With MAS in Brisbane with the pitot tubes covered, both pilots observed red flags on their IAS displays. So how could they call V1 &V2? The interim ATSB report gives a clue: When the Captain called the 100 knot IAS check, the groundspeed was 100kts.

Last edited by Bleve; 6th Nov 2018 at 06:01.
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Old 6th Nov 2018, 06:42
  #656 (permalink)  
 
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Originally Posted by InfrequentFlier511 View Post
I keep wondering about the flight deck asking atc for their speed, when it should be available on the PFD. (I know, UAS, but why think ATC would know any more than you?)
Sadly, that may have been more of a forlorn hope than an expectation.

To clear up any confusion, it now seems that ATC are unlikely to have had the necessary equipment (specifically EHS) to see JT610's IAS. And even if they did, it wouldn't necessarily have been any more reliable than what the crew's ASI(s) were displaying.

Re groundspeed, ATC would have access to that (probably both the GPS-derived GS being sent by ADS-B and a less accurate PSR-derived GS). Having said that, the crew would have also have had groundspeed in front of them, on both the PFD and ND, again derived from GPS and therefore not subject to any UAS issues.
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Old 6th Nov 2018, 08:33
  #657 (permalink)  
 
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I really don't understand what is so tricky about maintaining attitude by reference to PFD'S ADI when flying an airliner; even UAS checklists are telling us to do so.


[/QUOTE]..You will after you get more experience..Sounds like you haven´t seen the s**t hit the fan yet..

Fly safe,
B757
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Old 6th Nov 2018, 08:47
  #658 (permalink)  
 
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There were many contributing factors in break-up of AirAsia 8501, not least language confusion between Indonesian Captain and French FO. Towards end of CV recording Captain tells FO to “Pull Down, Pull Down”: meaning push! But FO kept pulling back on side stick.Perhaps there was similar language confusion between Indian Captain and Indonesian FO on this Lionair flight. Only the CVR can tell.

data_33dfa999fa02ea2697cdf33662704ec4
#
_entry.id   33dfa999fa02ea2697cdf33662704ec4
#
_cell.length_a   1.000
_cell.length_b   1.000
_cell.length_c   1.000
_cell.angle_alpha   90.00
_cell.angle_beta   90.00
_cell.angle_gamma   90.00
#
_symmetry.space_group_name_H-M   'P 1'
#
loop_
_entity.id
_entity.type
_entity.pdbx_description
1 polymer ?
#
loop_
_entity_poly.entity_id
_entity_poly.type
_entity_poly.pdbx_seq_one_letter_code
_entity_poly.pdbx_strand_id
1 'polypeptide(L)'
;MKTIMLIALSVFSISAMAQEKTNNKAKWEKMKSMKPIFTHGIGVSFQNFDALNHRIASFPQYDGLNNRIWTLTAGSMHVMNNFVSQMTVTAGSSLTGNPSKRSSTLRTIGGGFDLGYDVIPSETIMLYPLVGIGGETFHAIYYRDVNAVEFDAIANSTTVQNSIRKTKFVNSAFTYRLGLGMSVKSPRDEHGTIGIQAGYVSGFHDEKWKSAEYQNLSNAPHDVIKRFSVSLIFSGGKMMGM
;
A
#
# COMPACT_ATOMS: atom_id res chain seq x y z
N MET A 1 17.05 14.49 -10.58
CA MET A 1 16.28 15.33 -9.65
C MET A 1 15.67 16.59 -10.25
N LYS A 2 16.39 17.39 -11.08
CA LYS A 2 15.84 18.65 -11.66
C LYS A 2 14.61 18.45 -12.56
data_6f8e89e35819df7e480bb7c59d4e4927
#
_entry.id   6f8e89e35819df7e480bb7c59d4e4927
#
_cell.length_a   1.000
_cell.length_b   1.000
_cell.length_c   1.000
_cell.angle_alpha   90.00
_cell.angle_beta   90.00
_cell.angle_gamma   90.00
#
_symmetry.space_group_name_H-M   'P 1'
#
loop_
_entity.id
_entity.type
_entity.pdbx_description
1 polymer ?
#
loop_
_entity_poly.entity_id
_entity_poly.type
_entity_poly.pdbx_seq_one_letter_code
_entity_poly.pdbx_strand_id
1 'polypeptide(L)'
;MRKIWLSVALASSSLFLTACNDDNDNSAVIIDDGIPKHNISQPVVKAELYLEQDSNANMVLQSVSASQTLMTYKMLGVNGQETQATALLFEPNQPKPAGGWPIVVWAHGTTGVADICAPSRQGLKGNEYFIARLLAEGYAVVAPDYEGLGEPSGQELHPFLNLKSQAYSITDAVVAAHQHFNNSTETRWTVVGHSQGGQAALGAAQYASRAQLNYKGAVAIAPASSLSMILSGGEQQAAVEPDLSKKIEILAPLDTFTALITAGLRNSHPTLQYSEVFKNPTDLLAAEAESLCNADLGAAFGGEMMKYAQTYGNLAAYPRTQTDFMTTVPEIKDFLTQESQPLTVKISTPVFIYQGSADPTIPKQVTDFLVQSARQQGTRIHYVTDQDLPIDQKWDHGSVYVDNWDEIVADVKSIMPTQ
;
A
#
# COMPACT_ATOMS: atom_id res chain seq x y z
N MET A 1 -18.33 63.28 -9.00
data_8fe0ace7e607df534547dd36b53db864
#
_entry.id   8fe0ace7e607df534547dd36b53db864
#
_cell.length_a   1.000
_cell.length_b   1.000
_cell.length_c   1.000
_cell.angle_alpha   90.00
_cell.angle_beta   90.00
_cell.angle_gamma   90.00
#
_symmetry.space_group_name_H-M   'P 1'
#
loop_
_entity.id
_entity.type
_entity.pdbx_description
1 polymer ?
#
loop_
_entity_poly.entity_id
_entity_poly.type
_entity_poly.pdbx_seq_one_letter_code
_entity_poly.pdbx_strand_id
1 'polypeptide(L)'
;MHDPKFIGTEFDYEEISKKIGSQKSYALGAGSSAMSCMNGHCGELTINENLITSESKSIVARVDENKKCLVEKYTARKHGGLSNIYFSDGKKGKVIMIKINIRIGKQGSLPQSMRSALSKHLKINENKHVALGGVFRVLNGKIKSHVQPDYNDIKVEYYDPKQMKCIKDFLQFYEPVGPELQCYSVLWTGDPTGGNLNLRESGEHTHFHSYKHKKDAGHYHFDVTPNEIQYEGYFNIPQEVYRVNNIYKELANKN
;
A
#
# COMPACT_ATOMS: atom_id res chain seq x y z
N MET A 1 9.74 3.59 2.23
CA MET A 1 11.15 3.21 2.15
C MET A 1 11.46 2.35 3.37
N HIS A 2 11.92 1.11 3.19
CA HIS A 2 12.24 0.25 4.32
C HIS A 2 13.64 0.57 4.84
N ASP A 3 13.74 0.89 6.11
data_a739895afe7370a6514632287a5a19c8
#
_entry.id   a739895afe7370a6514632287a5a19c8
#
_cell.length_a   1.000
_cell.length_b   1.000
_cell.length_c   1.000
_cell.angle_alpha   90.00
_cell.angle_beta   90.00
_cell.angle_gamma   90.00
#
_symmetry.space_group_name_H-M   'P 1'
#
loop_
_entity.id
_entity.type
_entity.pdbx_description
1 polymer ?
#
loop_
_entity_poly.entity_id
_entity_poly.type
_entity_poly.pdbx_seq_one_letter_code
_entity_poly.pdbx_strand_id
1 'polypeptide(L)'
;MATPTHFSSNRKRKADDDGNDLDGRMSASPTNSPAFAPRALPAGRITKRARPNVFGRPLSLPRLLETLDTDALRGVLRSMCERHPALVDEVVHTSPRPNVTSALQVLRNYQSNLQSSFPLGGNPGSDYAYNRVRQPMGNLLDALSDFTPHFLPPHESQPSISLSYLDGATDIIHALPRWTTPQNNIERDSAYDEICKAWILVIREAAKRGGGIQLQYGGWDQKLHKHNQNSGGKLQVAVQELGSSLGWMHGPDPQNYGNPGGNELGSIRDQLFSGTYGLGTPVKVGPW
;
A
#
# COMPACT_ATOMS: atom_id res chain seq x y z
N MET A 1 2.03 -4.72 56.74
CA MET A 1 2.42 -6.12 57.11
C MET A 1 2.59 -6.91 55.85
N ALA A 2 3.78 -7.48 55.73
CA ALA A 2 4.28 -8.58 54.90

Last edited by ozaub; 6th Nov 2018 at 21:01. Reason: To correct nationalities. Thanks Cody
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Old 6th Nov 2018, 09:23
  #659 (permalink)  
 
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Originally Posted by B-757 View Post
IYou will after you get more experience..Sounds like you haven´t seen the s**t hit the fan yet..
What will I see? That the shaker and the clacker might go off erroneously & simultaneously? That's what the QRH says and what is practiced in the sim.

Incidentally, the s***s that hit my fans (and props) so far were up to the point of impact contained in the guts of gulls, magpies, swallows and similar.
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Old 6th Nov 2018, 09:25
  #660 (permalink)  
 
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French Captain and Indonesian FO

The other way round..